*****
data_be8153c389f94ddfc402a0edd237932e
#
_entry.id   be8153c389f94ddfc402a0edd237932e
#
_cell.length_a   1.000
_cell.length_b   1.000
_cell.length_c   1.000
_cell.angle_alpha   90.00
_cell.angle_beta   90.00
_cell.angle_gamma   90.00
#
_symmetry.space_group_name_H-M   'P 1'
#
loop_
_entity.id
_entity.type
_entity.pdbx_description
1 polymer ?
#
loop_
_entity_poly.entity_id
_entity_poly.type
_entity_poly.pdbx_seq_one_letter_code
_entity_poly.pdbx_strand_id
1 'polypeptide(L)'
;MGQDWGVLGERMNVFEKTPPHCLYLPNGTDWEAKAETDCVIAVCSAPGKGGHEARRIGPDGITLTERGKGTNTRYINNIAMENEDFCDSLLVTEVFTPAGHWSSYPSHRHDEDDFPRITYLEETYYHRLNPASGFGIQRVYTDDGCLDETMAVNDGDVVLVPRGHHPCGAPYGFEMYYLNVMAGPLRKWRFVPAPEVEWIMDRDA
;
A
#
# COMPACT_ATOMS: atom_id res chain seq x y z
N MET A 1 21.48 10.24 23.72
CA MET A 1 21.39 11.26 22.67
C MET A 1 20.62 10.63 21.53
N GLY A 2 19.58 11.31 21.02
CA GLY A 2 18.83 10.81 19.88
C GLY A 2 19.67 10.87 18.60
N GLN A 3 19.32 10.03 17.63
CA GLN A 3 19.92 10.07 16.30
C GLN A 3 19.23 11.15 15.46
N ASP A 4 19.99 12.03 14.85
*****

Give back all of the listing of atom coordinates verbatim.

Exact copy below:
data_be8153c389f94ddfc402a0edd237932e
#
_entry.id   be8153c389f94ddfc402a0edd237932e
#
_cell.length_a   1.000
_cell.length_b   1.000
_cell.length_c   1.000
_cell.angle_alpha   90.00
_cell.angle_beta   90.00
_cell.angle_gamma   90.00
#
_symmetry.space_group_name_H-M   'P 1'
#
loop_
_entity.id
_entity.type
_entity.pdbx_description
1 polymer ?
#
loop_
_entity_poly.entity_id
_entity_poly.type
_entity_poly.pdbx_seq_one_letter_code
_entity_poly.pdbx_strand_id
1 'polypeptide(L)'
;MGQDWGVLGERMNVFEKTPPHCLYLPNGTDWEAKAETDCVIAVCSAPGKGGHEARRIGPDGITLTERGKGTNTRYINNIAMENEDFCDSLLVTEVFTPAGHWSSYPSHRHDEDDFPRITYLEETYYHRLNPASGFGIQRVYTDDGCLDETMAVNDGDVVLVPRGHHPCGAPYGFEMYYLNVMAGPLRKWRFVPAPEVEWIMDRDA
;
A
#
# COMPACT_ATOMS: atom_id res chain seq x y z
N MET A 1 21.48 10.24 23.72
CA MET A 1 21.39 11.26 22.67
C MET A 1 20.62 10.63 21.53
N GLY A 2 19.58 11.31 21.02
CA GLY A 2 18.83 10.81 19.88
C GLY A 2 19.67 10.87 18.60
N GLN A 3 19.32 10.03 17.63
CA GLN A 3 19.92 10.07 16.30
C GLN A 3 19.23 11.15 15.46
N ASP A 4 19.99 12.03 14.85